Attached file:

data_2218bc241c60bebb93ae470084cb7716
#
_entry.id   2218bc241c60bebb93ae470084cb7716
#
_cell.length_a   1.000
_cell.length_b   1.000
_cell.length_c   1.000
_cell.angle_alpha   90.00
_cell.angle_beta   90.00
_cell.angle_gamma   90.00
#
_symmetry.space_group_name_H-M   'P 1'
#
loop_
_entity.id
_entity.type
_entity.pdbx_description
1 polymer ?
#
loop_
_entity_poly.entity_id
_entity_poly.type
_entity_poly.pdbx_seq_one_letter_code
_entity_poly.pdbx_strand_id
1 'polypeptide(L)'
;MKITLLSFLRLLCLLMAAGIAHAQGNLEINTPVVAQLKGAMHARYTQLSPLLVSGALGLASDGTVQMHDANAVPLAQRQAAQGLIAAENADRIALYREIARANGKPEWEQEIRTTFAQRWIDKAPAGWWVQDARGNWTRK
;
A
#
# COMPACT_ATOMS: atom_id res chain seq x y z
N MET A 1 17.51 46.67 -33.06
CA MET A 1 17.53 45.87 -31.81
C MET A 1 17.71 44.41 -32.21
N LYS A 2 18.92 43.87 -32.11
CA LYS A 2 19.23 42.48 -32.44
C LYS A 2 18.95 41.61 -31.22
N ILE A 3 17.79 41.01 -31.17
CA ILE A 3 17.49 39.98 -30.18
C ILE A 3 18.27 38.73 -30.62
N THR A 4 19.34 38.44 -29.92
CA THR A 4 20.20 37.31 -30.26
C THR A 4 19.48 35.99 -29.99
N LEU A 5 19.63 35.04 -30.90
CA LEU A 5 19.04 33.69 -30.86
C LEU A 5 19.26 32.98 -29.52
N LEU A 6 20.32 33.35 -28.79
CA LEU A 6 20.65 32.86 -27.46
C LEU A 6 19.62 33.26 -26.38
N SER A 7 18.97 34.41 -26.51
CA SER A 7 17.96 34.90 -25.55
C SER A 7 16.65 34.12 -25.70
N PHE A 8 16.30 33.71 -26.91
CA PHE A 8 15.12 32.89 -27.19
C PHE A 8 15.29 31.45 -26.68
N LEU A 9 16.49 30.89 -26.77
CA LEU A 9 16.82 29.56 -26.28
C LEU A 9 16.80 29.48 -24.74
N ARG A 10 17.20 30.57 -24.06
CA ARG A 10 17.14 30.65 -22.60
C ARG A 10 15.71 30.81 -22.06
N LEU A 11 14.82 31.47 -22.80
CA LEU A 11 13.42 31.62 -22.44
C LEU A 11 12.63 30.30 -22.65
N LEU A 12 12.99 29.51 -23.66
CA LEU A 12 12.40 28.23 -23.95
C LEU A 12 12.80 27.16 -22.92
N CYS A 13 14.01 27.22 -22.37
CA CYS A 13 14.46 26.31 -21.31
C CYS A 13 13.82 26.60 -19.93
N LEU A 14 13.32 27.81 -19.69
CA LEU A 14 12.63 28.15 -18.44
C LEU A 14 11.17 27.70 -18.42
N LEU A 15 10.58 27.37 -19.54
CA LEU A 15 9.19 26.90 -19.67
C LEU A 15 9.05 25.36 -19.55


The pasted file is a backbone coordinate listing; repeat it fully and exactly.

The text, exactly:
data_2218bc241c60bebb93ae470084cb7716
#
_entry.id   2218bc241c60bebb93ae470084cb7716
#
_cell.length_a   1.000
_cell.length_b   1.000
_cell.length_c   1.000
_cell.angle_alpha   90.00
_cell.angle_beta   90.00
_cell.angle_gamma   90.00
#
_symmetry.space_group_name_H-M   'P 1'
#
loop_
_entity.id
_entity.type
_entity.pdbx_description
1 polymer ?
#
loop_
_entity_poly.entity_id
_entity_poly.type
_entity_poly.pdbx_seq_one_letter_code
_entity_poly.pdbx_strand_id
1 'polypeptide(L)'
;MKITLLSFLRLLCLLMAAGIAHAQGNLEINTPVVAQLKGAMHARYTQLSPLLVSGALGLASDGTVQMHDANAVPLAQRQAAQGLIAAENADRIALYREIARANGKPEWEQEIRTTFAQRWIDKAPAGWWVQDARGNWTRK
;
A
#
# COMPACT_ATOMS: atom_id res chain seq x y z
N MET A 1 17.51 46.67 -33.06
CA MET A 1 17.53 45.87 -31.81
C MET A 1 17.71 44.41 -32.21
N LYS A 2 18.92 43.87 -32.11
CA LYS A 2 19.23 42.48 -32.44
C LYS A 2 18.95 41.61 -31.22
N ILE A 3 17.79 41.01 -31.17
CA ILE A 3 17.49 39.98 -30.18
C ILE A 3 18.27 38.73 -30.62
N THR A 4 19.34 38.44 -29.92
CA THR A 4 20.20 37.31 -30.26
C THR A 4 19.48 35.99 -29.99
N LEU A 5 19.63 35.04 -30.90
CA LEU A 5 19.04 33.69 -30.86
C LEU A 5 19.26 32.98 -29.52
N LEU A 6 20.32 33.35 -28.79
CA LEU A 6 20.65 32.86 -27.46
C LEU A 6 19.62 33.26 -26.38
N SER A 7 18.97 34.41 -26.51
CA SER A 7 17.96 34.90 -25.55
C SER A 7 16.65 34.12 -25.70
N PHE A 8 16.30 33.71 -26.91
CA PHE A 8 15.12 32.89 -27.19
C PHE A 8 15.29 31.45 -26.68
N LEU A 9 16.49 30.89 -26.77
CA LEU A 9 16.82 29.56 -26.28
C LEU A 9 16.80 29.48 -24.74
N ARG A 10 17.20 30.57 -24.06
CA ARG A 10 17.14 30.65 -22.60
C ARG A 10 15.71 30.81 -22.06
N LEU A 11 14.82 31.47 -22.80
CA LEU A 11 13.42 31.62 -22.44
C LEU A 11 12.63 30.30 -22.65
N LEU A 12 12.99 29.51 -23.66
CA LEU A 12 12.40 28.23 -23.95
C LEU A 12 12.80 27.16 -22.92
N CYS A 13 14.01 27.22 -22.37
CA CYS A 13 14.46 26.31 -21.31
C CYS A 13 13.82 26.60 -19.93
N LEU A 14 13.32 27.81 -19.69
CA LEU A 14 12.63 28.15 -18.44
C LEU A 14 11.17 27.70 -18.42
N LEU A 15 10.58 27.37 -19.54
CA LEU A 15 9.19 26.90 -19.67
C LEU A 15 9.05 25.36 -19.55